Adobe InDesign is a commonly used page layout program, and is far more stable for laying out documents than Illustrator.
InDesign is used to lay out design boards as well as reports. Text can be imported from Microsoft Word, or typed straight into InDesign. Graphics can be imported in many formats, such as native Photoshop (.psp) or TIFF (.tif). These graphics are linked to the document, and any changes that occur to the original file are automatically updated in the document.
InDesign CS2 is available in the LAEP lab. This program is included in the Adobe Creative Suite package, at about 200 dollars with the student discount (this purchase is highly recommended if you plan on using the software at home, as the full price of the software is about 2000 dollars).
The following tutorials are available in .pdf form:
The help menus available with InDesign are quite comprehensive, and About.com has some free lessons on learning the basic tools of InDesign:
Adobe Evangelists also have some tips and tricks:
Tips and tricks for using InDesign
1. Control Window: The window located just below the main menu. This window toggles between numerical controls when the selection arrow is chosen, or text controls when the text selection button is chosen.
2. Text and Image Boxes: Text and Images are contained within boxes subject to various types of controls. In order to add text or images, new boxes must be created first. Text boxes are added by selecting and dragging to the desired shape and size. Image boxes are created in the same way, using the tool. As seen in earlier tutorials, these boxes can be manipulated using the handles at their corners.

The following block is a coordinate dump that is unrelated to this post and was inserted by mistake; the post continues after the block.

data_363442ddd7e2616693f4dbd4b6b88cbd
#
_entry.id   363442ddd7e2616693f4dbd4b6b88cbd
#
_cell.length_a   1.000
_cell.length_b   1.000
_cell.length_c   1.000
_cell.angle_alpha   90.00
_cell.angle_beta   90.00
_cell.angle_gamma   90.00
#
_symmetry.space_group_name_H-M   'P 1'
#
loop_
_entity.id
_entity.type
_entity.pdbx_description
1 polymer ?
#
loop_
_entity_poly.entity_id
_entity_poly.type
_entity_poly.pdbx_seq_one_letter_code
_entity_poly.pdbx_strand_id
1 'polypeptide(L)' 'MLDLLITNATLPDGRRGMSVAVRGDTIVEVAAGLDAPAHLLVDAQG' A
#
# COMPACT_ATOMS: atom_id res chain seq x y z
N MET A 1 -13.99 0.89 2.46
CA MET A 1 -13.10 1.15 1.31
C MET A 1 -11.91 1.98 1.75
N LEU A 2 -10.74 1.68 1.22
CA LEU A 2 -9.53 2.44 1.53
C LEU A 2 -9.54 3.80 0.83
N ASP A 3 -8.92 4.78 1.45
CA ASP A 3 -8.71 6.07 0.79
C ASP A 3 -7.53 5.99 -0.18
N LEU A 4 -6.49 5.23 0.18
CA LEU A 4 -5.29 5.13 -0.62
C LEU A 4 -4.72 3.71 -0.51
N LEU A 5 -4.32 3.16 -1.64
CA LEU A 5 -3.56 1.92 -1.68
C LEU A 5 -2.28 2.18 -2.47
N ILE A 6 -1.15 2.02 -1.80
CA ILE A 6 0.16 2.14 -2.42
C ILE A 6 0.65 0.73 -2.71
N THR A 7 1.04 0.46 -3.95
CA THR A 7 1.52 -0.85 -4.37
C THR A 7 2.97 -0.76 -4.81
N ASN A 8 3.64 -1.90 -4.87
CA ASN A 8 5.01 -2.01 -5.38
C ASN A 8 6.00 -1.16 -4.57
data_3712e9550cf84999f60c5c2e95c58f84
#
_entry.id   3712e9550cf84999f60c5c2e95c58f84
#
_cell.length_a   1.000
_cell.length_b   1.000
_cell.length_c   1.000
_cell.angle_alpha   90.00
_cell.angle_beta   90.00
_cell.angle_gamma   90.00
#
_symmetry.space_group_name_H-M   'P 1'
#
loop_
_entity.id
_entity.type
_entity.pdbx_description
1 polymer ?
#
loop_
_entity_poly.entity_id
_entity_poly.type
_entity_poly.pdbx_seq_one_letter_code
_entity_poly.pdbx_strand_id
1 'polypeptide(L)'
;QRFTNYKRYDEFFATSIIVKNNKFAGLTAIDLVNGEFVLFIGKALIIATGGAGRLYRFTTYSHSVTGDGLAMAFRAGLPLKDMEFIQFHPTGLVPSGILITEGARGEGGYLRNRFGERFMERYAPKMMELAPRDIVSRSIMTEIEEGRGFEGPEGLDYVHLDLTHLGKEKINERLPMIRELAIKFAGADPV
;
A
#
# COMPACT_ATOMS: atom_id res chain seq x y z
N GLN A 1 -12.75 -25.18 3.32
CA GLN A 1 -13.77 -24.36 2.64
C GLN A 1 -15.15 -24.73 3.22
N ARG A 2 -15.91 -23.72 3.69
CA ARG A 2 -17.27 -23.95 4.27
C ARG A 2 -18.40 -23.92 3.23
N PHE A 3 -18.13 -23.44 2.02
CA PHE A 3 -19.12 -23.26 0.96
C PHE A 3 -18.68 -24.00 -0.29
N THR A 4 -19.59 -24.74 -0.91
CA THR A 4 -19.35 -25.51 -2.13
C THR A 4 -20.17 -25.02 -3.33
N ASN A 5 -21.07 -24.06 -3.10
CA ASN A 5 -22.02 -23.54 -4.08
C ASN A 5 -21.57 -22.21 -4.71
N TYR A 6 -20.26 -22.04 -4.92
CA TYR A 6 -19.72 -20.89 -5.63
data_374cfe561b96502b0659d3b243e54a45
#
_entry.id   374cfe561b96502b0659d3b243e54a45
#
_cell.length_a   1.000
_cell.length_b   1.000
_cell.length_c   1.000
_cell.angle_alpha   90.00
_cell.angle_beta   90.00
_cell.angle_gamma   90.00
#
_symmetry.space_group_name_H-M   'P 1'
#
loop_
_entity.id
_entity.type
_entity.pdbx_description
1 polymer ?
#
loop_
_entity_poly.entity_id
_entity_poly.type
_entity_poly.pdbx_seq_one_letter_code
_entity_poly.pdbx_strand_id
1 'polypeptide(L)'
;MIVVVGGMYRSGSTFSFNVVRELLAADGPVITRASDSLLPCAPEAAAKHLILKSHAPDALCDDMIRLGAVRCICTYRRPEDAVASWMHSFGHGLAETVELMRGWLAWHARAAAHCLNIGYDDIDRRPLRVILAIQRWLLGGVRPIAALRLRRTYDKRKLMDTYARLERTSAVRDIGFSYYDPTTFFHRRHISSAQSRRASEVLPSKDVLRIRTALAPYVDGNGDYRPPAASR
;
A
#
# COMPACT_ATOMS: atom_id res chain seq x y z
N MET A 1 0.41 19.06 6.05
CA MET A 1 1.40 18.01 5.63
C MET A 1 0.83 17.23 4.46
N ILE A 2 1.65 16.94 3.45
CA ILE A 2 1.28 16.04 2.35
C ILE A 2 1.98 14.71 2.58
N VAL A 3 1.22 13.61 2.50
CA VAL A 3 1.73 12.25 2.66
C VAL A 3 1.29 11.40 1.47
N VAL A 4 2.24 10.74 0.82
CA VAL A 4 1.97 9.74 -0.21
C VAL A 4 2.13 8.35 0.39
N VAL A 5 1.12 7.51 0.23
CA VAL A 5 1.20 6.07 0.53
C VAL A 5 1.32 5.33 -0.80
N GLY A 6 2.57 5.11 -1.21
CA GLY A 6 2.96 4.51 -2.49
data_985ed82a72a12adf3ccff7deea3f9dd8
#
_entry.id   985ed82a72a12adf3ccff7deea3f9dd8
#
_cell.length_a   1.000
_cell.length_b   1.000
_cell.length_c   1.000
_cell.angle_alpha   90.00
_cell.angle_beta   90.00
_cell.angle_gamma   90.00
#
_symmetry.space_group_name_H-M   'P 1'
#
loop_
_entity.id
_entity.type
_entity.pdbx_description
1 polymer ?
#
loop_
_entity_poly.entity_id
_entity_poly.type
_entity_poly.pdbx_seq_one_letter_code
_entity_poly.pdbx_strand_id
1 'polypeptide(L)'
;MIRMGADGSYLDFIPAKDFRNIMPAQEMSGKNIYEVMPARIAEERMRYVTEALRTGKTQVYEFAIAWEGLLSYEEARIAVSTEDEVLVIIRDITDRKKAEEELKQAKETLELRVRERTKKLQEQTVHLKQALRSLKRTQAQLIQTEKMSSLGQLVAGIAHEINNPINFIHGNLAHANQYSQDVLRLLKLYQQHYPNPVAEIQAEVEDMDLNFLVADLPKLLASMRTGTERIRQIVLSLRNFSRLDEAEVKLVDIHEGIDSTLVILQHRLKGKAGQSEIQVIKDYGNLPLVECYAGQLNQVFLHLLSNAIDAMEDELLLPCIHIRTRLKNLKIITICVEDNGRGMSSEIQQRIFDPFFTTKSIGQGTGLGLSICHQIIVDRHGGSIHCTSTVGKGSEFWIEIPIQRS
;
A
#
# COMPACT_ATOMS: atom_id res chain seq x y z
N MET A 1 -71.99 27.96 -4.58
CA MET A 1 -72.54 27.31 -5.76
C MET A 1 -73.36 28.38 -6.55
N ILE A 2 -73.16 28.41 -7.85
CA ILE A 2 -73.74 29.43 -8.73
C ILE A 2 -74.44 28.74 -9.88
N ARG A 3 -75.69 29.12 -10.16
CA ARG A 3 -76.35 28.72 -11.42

3. Selection Tool vs Direct Selection Tool : These arrows are seen at the top of the toolbar. The Selection tool is used to move and resize objects, while the Direct Selection Tool is used to resize and move the imagery within the outer frame, as much of the time, the image frame is cropping some part of the original image. This is only a visual crop, and the entire image is still available, but hidden by the frame.
4. Master Pages: Master Pages are used to create artwork that will be seen on multiple pages, such as page numbers, headers and footers, or title boxes. Artwork placed on Master Pages can only be altered from those masters and not in the body of the document. Multiple master pages can be created in a single document.
5. Tabbed Toolbars: InDesign is the only Adobe program with tabbed toolbars that sit to the right-hand side of the screen. Clicking on the tab you want will cause it to pop out. Click again, and it retracts. Many users like the screen organization this creates, and the toolbars can be shifted about or turned off to best meet the needs of the project at hand.